14 Oct 2020

How to Get Your Jobsite Ready for Winter

Aggreko equipment covered in snow

Cold weather can mean real headaches for construction teams. How do you keep workers warm enough to be comfortable and productive? How do you make sure things don’t freeze over and break down on your jobsite? What do you do if the concrete won’t pour? 

Let’s take a look at the practical steps you can take to prevent a cooldown turning into a shutdown.

Dressing for the Weather

Start with the simple stuff: making sure everyone in your crew has the clothing they need to protect themselves against the elements and the cold. 

These should include:

  • Sturdy, waterproof gloves with plenty of insulation. Make sure these fit perfectly.
  • Thermal liners for helmets 
  • Thermal socks (or two pairs of thick socks, worn over each other)
  • Thick, well-fitted, properly insulated boots
  • Insulated coveralls
  • Long-sleeved shirts
  • Thermal underwear
  • Coats that extend below the waist, preventing exposure to the cold air when people need to bend, reach and lift.

It’s essential that this clothing isn’t too tight or restrictive as it will hinder blood flow. It’s also a good idea to advise your crew to layer up clothing so that they can easily remove a layer if they’re doing a high-impact task. Otherwise, they risk getting sweaty and then feeling even colder when they stop to rest or switch to a lighter job. 

Make sure you provide lockers or another secure space for your team to store extra layers, spare, dry clothing in case they get wet, and warm winter clothing year-round, in case the weather suddenly takes an unseasonable turn.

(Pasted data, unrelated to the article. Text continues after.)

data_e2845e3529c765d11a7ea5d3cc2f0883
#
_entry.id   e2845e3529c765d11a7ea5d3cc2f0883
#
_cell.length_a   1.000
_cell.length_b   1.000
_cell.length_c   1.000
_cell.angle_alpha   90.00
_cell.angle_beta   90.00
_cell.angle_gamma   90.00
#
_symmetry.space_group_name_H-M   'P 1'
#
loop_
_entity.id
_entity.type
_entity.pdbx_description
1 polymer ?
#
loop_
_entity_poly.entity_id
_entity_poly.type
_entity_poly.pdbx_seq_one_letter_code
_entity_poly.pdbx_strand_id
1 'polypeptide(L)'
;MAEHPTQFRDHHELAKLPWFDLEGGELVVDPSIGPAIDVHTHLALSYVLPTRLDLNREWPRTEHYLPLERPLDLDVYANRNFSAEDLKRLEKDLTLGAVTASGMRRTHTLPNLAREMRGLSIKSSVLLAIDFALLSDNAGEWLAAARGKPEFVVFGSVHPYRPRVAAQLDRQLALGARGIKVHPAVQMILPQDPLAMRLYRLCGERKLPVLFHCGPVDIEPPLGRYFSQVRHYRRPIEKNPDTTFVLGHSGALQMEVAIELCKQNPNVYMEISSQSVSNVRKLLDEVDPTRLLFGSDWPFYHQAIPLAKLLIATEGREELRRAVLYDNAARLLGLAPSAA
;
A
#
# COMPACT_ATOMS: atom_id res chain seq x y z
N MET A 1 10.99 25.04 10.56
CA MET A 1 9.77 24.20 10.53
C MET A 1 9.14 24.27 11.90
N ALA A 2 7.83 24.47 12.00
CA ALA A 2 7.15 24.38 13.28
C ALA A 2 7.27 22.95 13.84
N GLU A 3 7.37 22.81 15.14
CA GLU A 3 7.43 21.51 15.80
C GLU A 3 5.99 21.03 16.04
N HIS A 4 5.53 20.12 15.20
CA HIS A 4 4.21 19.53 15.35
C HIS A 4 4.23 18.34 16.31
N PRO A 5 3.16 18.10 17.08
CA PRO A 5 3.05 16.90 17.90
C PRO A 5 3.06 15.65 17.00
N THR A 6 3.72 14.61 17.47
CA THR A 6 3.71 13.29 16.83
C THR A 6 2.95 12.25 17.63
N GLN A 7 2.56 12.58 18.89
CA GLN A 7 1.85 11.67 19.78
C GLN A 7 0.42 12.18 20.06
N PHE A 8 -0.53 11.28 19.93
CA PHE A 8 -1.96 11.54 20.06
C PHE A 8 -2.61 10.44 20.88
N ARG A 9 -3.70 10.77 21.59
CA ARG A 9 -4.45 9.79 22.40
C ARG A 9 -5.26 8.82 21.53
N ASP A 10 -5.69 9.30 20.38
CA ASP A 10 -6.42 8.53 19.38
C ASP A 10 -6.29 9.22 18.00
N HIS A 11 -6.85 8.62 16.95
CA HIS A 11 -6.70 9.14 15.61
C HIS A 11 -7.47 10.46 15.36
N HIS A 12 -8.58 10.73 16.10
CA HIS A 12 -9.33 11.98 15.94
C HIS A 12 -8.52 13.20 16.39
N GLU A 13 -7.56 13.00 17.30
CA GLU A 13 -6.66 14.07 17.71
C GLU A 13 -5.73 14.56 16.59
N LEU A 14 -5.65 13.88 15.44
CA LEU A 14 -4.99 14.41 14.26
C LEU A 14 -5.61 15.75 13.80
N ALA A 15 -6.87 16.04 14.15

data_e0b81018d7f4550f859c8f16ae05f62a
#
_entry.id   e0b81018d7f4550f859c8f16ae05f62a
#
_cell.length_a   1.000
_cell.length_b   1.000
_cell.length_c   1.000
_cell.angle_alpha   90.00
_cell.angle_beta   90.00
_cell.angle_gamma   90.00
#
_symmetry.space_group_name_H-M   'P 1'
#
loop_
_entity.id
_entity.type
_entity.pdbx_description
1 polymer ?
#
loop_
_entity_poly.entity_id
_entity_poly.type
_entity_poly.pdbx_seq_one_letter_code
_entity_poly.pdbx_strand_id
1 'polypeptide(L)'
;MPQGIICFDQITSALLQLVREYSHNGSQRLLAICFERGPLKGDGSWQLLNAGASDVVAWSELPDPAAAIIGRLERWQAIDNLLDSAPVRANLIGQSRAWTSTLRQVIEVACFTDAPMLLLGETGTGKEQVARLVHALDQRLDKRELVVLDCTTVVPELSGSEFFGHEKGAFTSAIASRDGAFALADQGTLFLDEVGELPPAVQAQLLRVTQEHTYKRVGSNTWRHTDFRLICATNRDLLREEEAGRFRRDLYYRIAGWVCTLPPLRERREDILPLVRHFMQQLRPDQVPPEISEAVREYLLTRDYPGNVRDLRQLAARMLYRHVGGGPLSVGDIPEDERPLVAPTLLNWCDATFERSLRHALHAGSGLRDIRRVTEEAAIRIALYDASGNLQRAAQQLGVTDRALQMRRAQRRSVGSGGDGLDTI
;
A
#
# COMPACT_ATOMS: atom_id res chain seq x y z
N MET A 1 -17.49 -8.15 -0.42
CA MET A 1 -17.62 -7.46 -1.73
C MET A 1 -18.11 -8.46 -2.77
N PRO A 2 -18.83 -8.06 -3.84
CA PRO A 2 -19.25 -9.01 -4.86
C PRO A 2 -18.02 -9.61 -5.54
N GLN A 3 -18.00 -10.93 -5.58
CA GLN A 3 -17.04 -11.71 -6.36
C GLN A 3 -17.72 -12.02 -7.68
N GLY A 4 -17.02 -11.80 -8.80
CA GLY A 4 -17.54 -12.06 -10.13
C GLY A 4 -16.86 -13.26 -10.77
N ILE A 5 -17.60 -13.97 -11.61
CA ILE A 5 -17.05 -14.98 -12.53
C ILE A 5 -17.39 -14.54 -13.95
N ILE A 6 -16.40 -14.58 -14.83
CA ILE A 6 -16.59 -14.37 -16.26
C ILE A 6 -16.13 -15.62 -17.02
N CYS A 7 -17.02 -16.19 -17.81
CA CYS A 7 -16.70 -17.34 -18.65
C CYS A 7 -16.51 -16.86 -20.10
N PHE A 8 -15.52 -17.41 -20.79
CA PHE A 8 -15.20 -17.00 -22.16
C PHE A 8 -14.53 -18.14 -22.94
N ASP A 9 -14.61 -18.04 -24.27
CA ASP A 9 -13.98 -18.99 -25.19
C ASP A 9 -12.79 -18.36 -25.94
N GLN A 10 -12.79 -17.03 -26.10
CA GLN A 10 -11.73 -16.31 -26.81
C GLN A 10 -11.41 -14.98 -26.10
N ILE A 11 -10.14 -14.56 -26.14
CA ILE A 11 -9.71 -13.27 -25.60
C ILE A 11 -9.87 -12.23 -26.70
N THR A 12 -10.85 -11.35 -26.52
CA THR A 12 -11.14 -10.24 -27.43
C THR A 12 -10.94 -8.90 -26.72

Also, try to ensure there’s a break area with, at the very least, tea and coffee making facilities and a microwave, so that your team can make plenty of warm drinks and have soup or other warm meals for lunch. This can make a surprisingly big difference on a cold day.

Comfort Heating for Your Jobsite

Warm clothing can only do so much, however. You also need to take practical steps to ensure that the jobsite simply isn’t too cold for everyone to do their jobs. This is commonly known as comfort heating.

A major hurdle for any construction site (or even an indoor jobsite) during winter is that the area or building may be partially or completely open to the elements. This could be because an actual building is still under construction, because doors have to be kept open to let machinery in and out, or simply because the nature of the project means that everything takes place outside. Whatever the reason, the result is the same: it’s very difficult to hold in any heat. What’s more, you may not yet be connected to a permanent heating system at all.

There are plenty of fuel-efficient temporary heaters, generators and HVAC units to choose from that can supply effective comfort heating. The problem, though, isn’t so much finding equipment to kick out the heat you need, but designing the space so that heat doesn’t simply escape. Keeping the temperature consistent throughout the jobsite is a significant challenge, as is trapping the warm air while at the same time making sure there’s a constant supply of fresh air into the space.

Here are some strategies you may want to consider to address this challenge:

  • Tent off or otherwise enclose key work areas and place heaters inside. This will help you to retain heat where it’s needed. Bear in mind though that any fueled heaters will need to be kept at a minimum of 10 feet away from any combustible or flammable materials, including those used to create temporary enclosures, tents, and tarps.
  • Opt for hydronic heat. This gives an even, steady dispersion of heat. It’s also simple to set up, is cost and energy-efficient, and is low-risk when it comes to potential hazards.
  • Rather than using one heater to warm a large space, scatter several spot heaters around the jobsite, close to where work is being carried out.